The immune system is a host defense system comprising many biological structures and processes within an organism that protects against disease.
Inflammation (from inflammatio) is part of the complex biological response of body tissues to harmful stimuli, such as pathogens, damaged cells, or irritants, and is a protective response involving immune cells, blood vessels, and molecular mediators.
Influenza, commonly known as "the flu", is an infectious disease caused by an influenza virus.
The innate immune system, also known as the non-specific immune system or in-born immunity system, is an important subsystem of the overall immune system that comprises the cells and mechanisms involved in the defense of the host from infection by other organisms.
Interleukin 12 (IL-12) is an interleukin that is naturally produced by dendritic cells, macrophages, neutrophils, and human B-lymphoblastoid cells (NC-37) in response to antigenic stimulation.
The interleukin 4 (IL4, IL-4) is a cytokine that induces differentiation of naive helper T cells (Th0 cells) to Th2 cells.
The Interleukin-1 family (IL-1 family) is a group of 11 cytokines that plays a central role in the regulation of immune and inflammatory responses to infections or sterile insults.
Leukopenia is a decrease in the number of white blood cells (leukocytes) found in the blood, which places individuals at increased risk of infection.
Leukotriene B4 (LTB4) is a leukotriene involved in inflammation.
A lymphocyte is one of the subtypes of white blood cell in a vertebrate's immune system.
Macrophages (big eaters, from Greek μακρός (makrós).
Monoblasts are normally found in bone marrow and do not appear in the normal peripheral blood.
Monocytopenia is a form of leukopenia associated with a deficiency of monocytes.
Monocytosis is an increase in the number of monocytes circulating in the blood.
Myeloid tissue, in the bone marrow sense of the word myeloid (myelo- + -oid), is tissue of bone marrow, of bone marrow cell lineage, or resembling bone marrow, and myelogenous tissue (myelo- + -genous) is any tissue of, or arising from, bone marrow; in these senses the terms are usually used synonymously, as for example with chronic myeloid/myelogenous leukemia.
N-Formylmethionyl-leucyl-phenylalanine (FMLP) or N-formyl-met-leu-phe) is a N-formylated tripeptide and sometimes simply referred to as chemotactic peptide is a potent polymorphonuclear leukocyte (PMN) chemotactic factor and is also a macrophage activator. FMLP is the prototypical representative of the N-fomylated oligopeptide family of chemotactic factors. These oligopeptides are known to be, or mimic the actions of, the N-formyl oligopeptides that are (a) released by tissue bacteria, (b) attract and activate circulating blood leukocytes by binding to specific G protein coupled receptors on these cells, and (c) thereby direct the inflammatory response to sites of bacterial invasion. FMLP is involved in the innate immunity mechanism for host defense against pathogens. FMLP led to the first discovery of a leukocyte receptor for a chemotactic factor, defined three different types of FMLP receptors that have complimentary and/or opposing effects on inflammatory responses as well as many other activities, and helped define the stimulus-response coupling mechanisms by which diverse chemotactic factors and their G protein coupled receptors induce cellular function.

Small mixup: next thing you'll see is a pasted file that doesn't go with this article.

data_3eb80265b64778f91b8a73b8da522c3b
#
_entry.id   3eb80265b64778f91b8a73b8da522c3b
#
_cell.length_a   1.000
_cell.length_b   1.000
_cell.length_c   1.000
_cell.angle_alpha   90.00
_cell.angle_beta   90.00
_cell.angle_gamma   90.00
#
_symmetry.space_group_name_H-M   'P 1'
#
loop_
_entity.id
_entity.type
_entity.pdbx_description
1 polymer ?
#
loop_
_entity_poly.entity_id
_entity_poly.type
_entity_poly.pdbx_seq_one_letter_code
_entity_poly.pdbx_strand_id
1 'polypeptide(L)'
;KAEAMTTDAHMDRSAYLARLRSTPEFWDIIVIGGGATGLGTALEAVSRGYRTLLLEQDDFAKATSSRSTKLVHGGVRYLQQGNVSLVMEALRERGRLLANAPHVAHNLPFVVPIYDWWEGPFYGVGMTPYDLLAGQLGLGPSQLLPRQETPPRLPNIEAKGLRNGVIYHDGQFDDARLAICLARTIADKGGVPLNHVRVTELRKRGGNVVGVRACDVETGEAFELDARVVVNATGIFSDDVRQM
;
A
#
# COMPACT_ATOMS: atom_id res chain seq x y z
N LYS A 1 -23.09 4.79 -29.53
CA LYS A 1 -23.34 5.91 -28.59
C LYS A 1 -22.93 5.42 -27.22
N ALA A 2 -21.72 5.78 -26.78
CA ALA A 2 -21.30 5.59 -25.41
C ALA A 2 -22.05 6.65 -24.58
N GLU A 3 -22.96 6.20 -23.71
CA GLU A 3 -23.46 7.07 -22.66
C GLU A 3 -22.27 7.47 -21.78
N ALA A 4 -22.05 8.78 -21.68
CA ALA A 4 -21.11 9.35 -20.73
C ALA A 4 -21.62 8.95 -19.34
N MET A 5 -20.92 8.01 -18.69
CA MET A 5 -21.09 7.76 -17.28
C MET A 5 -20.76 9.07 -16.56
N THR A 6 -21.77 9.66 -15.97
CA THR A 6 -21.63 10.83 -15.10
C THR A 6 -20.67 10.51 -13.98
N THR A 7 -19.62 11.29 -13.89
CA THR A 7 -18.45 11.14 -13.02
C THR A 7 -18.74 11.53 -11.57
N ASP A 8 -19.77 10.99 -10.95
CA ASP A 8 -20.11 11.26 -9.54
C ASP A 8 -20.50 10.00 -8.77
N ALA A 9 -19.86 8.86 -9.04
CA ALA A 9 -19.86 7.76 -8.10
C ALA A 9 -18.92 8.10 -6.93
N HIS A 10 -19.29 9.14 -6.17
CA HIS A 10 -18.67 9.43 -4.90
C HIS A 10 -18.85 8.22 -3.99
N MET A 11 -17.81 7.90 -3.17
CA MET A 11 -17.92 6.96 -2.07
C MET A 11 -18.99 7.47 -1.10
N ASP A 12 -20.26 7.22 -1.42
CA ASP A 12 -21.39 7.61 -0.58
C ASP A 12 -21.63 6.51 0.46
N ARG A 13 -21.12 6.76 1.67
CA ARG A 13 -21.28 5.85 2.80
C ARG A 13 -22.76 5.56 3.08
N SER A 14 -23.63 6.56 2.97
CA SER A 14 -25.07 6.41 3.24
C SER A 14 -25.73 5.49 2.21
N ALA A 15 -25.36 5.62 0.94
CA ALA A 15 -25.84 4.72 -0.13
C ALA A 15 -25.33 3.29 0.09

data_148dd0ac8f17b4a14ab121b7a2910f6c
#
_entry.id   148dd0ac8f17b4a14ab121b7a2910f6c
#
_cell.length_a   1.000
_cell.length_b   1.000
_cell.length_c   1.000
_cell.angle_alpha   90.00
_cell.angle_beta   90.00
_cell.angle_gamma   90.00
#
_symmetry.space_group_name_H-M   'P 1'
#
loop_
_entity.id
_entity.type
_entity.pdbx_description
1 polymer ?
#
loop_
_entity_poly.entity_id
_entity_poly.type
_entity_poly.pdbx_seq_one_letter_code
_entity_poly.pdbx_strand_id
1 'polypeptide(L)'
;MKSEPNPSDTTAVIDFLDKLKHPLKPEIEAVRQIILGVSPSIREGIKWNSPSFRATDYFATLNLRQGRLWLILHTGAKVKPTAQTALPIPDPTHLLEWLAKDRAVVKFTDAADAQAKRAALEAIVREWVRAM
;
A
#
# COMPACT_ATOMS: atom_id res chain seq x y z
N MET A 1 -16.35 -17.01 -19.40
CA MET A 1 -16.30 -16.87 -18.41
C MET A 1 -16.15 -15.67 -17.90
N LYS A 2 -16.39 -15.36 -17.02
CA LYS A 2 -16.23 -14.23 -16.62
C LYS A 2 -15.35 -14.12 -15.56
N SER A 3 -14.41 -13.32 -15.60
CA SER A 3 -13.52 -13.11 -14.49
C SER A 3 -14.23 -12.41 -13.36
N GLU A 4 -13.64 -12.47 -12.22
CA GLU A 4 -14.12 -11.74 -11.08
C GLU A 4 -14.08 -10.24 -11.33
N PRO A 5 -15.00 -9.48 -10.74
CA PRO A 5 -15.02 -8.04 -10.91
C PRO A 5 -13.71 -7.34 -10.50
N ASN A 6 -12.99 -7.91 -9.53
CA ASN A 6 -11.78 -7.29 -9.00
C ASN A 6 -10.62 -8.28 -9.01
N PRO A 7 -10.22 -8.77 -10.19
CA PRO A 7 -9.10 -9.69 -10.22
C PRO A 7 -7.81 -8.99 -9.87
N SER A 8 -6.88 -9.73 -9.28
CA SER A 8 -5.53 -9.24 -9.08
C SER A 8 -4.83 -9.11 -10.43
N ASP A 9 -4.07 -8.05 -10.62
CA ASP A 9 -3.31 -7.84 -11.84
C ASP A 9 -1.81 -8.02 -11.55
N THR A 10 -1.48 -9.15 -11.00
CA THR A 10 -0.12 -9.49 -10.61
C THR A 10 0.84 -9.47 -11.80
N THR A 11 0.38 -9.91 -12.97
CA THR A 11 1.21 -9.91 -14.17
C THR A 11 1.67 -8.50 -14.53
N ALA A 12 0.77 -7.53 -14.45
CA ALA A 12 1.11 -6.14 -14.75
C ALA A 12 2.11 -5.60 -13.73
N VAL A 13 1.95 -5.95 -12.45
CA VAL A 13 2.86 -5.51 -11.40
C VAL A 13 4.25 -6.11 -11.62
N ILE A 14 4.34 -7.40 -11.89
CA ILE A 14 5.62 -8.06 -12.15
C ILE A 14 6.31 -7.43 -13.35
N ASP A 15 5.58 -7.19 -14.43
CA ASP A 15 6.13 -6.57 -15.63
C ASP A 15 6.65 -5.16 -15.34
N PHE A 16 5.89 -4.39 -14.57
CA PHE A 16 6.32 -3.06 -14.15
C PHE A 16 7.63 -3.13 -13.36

Necrosis (from the Greek νέκρωσις "death, the stage of dying, the act of killing" from νεκρός "dead") is a form of cell injury which results in the premature death of cells in living tissue by autolysis.
Neutrophils (also known as neutrocytes) are the most abundant type of granulocytes and the most abundant (40% to 70%) type of white blood cells in most mammals.
An opsonin (from the Greek opsōneîn, to prepare for eating) is any molecule that enhances phagocytosis by marking an antigen for an immune response or marking dead cells for recycling (i.e., causes the phagocyte to "relish" the marked cell).
The optical microscope, often referred to as the light microscope, is a type of microscope that uses visible light and a system of lenses to magnify images of small subjects.
Phagocytes are cells that protect the body by ingesting harmful foreign particles, bacteria, and dead or dying cells.
In cell biology, phagocytosis is the process by which a cell—often a phagocyte or a protist—engulfs a solid particle to form an internal compartment known as a phagosome.
Red blood cells-- also known as RBCs, red cells, red blood corpuscles, haematids, erythroid cells or erythrocytes (from Greek erythros for "red" and kytos for "hollow vessel", with -cyte translated as "cell" in modern usage), are the most common type of blood cell and the vertebrate's principal means of delivering oxygen (O2) to the body tissues—via blood flow through the circulatory system.
The red pulp of the spleen is composed of connective tissue known also as the cords of Billroth and many splenic sinuses that are engorged with blood, giving it a red color.
Sarcoidosis is a disease involving abnormal collections of inflammatory cells that form lumps known as granulomas.
Sepsis is a life-threatening condition that arises when the body's response to infection causes injury to its own tissues and organs.
The spleen is an organ found in virtually all vertebrates.
Physiological or biological stress is an organism's response to a stressor such as an environmental condition.
Chronic systemic inflammation (SI) is the result of release of pro-inflammatory cytokines from immune-related cells and the chronic activation of the innate immune system.
A T cell, or T lymphocyte, is a type of lymphocyte (a subtype of white blood cell) that plays a central role in cell-mediated immunity.
The T helper cells (Th cells) are a type of T cell that play an important role in the immune system, particularly in the adaptive immune system.
The tumor necrosis factor (TNF) superfamily is a protein superfamily of type II transmembrane proteins containing TNF homology domain and forming trimers.
Vacuolization is the formation of vacuoles within or adjacent to cells, and, in dermatopathology, often refers to the basal cell-basement membrane zone area.
Vertebrates comprise all species of animals within the subphylum Vertebrata (chordates with backbones).
In cell biology, a vesicle is a small structure within a cell, or extracellular, consisting of fluid enclosed by a lipid bilayer.
White blood cells (WBCs), also called leukocytes or leucocytes, are the cells of the immune system that are involved in protecting the body against both infectious disease and foreign invaders.
5-Hydroxyeicosatetraenoic acid (5-HETE, 5(S)-HETE, or 5S-HETE) is an eicosanoid, i.e. a metabolite of arachidonic acid.